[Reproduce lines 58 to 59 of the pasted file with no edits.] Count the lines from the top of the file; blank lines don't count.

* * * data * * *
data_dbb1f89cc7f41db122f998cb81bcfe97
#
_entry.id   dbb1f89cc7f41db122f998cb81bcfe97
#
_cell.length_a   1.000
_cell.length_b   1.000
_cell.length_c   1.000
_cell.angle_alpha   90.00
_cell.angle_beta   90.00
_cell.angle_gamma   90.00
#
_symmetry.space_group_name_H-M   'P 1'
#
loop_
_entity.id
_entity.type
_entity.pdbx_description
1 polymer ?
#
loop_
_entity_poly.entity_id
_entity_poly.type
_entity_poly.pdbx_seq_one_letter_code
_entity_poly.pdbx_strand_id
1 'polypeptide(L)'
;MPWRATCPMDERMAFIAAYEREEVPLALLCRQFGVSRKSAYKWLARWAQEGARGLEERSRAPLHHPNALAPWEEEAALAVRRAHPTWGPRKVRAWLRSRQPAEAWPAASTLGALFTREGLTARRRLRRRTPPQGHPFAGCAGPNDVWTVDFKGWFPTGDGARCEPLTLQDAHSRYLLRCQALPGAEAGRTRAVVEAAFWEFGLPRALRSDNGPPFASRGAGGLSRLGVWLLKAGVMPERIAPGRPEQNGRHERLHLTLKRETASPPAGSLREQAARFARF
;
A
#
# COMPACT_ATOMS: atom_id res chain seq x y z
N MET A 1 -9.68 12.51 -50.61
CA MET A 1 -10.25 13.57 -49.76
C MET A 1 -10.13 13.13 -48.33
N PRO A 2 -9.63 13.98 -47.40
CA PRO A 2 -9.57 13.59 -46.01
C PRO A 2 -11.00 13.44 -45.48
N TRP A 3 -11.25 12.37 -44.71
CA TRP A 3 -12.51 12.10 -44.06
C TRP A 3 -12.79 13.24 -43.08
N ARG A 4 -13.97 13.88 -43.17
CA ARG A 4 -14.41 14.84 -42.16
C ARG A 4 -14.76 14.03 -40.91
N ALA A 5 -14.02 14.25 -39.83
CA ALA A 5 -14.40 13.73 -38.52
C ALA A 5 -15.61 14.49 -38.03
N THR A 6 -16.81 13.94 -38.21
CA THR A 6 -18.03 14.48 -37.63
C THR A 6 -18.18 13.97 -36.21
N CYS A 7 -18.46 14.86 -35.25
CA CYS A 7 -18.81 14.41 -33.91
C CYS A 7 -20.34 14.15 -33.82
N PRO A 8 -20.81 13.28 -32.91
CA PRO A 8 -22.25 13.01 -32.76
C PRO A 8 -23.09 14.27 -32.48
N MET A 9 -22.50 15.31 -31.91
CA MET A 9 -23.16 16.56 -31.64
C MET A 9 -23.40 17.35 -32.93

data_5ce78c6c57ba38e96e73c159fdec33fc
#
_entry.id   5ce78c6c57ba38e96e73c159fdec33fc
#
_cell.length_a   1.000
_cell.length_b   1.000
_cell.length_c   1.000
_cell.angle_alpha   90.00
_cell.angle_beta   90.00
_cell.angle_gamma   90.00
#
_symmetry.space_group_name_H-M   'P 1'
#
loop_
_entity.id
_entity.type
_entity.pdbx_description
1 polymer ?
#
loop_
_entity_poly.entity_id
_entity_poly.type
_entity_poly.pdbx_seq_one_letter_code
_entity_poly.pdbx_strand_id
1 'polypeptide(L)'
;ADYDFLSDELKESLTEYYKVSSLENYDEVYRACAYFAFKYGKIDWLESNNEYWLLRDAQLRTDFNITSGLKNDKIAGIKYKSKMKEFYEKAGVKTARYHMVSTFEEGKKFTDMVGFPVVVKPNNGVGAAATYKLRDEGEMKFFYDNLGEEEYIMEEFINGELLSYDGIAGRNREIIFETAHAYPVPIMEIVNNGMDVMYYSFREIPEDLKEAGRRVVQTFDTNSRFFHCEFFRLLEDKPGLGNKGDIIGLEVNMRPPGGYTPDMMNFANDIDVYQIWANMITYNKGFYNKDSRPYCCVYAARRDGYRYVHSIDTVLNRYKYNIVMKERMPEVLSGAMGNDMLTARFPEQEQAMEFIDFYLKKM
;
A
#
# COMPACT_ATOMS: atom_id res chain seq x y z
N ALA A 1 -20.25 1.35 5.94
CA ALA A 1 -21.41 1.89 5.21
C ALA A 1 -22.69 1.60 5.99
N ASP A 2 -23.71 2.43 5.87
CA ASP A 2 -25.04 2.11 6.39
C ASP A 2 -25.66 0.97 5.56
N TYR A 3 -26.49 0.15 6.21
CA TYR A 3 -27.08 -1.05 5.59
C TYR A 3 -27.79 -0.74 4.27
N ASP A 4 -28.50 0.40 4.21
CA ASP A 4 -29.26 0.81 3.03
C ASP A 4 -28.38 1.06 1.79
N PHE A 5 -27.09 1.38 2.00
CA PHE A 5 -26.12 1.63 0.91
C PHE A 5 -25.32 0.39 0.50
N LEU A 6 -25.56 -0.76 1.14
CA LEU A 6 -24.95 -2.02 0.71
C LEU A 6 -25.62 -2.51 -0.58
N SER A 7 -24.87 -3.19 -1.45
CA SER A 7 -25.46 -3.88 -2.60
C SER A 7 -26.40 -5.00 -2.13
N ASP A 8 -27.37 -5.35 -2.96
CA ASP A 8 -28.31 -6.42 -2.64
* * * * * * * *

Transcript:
data_5ce78c6c57ba38e96e73c159fdec33fc
#